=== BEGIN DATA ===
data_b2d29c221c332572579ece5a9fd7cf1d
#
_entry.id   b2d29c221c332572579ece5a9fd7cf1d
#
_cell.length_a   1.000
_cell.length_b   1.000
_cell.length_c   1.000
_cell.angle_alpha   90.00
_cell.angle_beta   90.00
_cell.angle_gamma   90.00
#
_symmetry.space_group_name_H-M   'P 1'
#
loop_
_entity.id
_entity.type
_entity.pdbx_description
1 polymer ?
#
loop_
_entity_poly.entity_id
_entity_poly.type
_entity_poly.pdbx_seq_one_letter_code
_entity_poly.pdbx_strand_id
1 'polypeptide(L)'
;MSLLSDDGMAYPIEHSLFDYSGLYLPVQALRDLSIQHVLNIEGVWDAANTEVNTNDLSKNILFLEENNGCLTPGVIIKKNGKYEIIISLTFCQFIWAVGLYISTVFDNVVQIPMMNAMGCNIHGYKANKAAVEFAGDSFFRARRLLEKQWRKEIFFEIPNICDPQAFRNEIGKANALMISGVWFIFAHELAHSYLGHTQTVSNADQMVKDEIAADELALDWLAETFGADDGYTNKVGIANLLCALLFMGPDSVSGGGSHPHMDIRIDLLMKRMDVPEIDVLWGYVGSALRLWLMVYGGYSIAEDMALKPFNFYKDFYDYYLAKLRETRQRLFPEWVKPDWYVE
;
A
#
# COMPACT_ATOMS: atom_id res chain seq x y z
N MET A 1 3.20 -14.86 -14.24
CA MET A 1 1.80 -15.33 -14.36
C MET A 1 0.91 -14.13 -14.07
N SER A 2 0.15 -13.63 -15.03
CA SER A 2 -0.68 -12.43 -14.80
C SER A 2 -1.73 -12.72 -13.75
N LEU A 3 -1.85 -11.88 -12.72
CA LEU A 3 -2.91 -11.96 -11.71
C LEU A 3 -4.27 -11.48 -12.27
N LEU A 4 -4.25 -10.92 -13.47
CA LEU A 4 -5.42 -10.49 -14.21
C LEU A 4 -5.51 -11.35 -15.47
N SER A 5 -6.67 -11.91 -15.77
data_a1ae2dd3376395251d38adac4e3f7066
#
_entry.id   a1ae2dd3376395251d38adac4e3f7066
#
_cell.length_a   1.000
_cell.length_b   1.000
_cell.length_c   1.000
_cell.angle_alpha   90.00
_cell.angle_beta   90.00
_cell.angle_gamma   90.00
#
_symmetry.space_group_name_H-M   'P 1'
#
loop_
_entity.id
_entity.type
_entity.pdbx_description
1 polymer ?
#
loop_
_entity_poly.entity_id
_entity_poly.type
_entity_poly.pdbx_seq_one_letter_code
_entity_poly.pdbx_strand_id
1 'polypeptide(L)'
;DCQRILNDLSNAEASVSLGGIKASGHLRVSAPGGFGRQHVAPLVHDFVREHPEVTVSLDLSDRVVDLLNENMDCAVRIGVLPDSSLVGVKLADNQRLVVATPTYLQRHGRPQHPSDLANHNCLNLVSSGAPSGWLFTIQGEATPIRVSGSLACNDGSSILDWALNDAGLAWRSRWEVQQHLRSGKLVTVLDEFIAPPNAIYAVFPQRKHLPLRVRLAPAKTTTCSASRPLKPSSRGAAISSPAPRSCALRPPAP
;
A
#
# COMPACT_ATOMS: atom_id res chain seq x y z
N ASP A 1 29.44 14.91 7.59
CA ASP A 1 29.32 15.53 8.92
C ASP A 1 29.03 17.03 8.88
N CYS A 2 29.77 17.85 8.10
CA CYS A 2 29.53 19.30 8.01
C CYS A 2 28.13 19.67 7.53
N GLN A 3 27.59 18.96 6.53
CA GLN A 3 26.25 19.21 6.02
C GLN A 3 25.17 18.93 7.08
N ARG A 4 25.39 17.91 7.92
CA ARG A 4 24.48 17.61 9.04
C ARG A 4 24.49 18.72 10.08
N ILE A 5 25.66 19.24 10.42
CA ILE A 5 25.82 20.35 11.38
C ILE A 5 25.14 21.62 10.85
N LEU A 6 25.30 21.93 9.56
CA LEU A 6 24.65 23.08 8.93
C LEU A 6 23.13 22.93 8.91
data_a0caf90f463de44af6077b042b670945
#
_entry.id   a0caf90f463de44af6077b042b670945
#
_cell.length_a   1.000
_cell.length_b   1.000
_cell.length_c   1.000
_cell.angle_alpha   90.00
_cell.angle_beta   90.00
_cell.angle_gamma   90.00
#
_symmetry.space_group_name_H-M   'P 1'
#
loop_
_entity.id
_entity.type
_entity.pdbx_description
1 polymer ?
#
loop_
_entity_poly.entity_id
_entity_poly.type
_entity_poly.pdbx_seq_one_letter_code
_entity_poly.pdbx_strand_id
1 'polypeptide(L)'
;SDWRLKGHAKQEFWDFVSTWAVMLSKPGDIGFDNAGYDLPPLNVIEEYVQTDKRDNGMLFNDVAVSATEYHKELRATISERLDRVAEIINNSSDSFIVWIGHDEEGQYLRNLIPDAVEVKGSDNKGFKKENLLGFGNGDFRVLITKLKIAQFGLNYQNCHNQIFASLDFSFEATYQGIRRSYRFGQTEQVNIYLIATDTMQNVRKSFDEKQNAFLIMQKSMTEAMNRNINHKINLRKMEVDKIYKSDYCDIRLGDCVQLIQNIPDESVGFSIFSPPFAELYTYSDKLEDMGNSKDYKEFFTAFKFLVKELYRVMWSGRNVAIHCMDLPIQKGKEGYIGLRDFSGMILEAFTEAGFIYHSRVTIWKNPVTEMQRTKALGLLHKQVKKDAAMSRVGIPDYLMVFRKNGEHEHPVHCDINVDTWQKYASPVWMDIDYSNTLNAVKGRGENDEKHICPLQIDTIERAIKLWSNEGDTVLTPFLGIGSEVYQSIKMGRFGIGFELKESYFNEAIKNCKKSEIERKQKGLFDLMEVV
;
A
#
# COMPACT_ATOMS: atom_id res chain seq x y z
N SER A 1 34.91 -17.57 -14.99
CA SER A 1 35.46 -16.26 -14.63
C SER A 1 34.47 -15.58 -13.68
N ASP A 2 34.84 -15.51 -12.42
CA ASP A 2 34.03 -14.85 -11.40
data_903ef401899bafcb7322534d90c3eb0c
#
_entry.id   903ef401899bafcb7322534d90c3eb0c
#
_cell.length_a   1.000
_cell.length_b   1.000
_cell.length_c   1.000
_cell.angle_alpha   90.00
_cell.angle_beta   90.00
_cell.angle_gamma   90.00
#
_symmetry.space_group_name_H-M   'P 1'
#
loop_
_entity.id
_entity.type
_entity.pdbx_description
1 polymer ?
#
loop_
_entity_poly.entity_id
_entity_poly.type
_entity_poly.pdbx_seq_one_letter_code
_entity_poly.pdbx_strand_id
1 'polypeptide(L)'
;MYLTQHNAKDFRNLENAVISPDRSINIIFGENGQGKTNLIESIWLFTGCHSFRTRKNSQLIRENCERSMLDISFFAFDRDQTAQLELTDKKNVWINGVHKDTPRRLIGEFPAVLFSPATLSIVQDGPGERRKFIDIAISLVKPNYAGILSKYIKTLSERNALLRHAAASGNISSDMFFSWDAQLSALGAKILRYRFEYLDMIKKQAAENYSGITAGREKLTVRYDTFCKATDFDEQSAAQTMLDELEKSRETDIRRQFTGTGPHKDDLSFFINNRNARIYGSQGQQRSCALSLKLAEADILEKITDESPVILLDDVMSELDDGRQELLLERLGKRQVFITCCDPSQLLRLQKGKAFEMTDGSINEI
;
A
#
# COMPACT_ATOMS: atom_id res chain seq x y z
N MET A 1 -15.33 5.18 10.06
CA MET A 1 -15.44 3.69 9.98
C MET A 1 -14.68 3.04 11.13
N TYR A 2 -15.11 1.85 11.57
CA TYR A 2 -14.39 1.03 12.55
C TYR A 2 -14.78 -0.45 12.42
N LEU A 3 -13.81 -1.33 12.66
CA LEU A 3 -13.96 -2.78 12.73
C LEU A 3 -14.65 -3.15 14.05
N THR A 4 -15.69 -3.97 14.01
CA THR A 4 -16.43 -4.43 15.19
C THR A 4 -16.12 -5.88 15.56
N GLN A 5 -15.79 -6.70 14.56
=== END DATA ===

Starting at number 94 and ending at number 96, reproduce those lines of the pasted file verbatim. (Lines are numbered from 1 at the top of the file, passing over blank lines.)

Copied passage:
_entry.id   a0caf90f463de44af6077b042b670945
#
_cell.length_a   1.000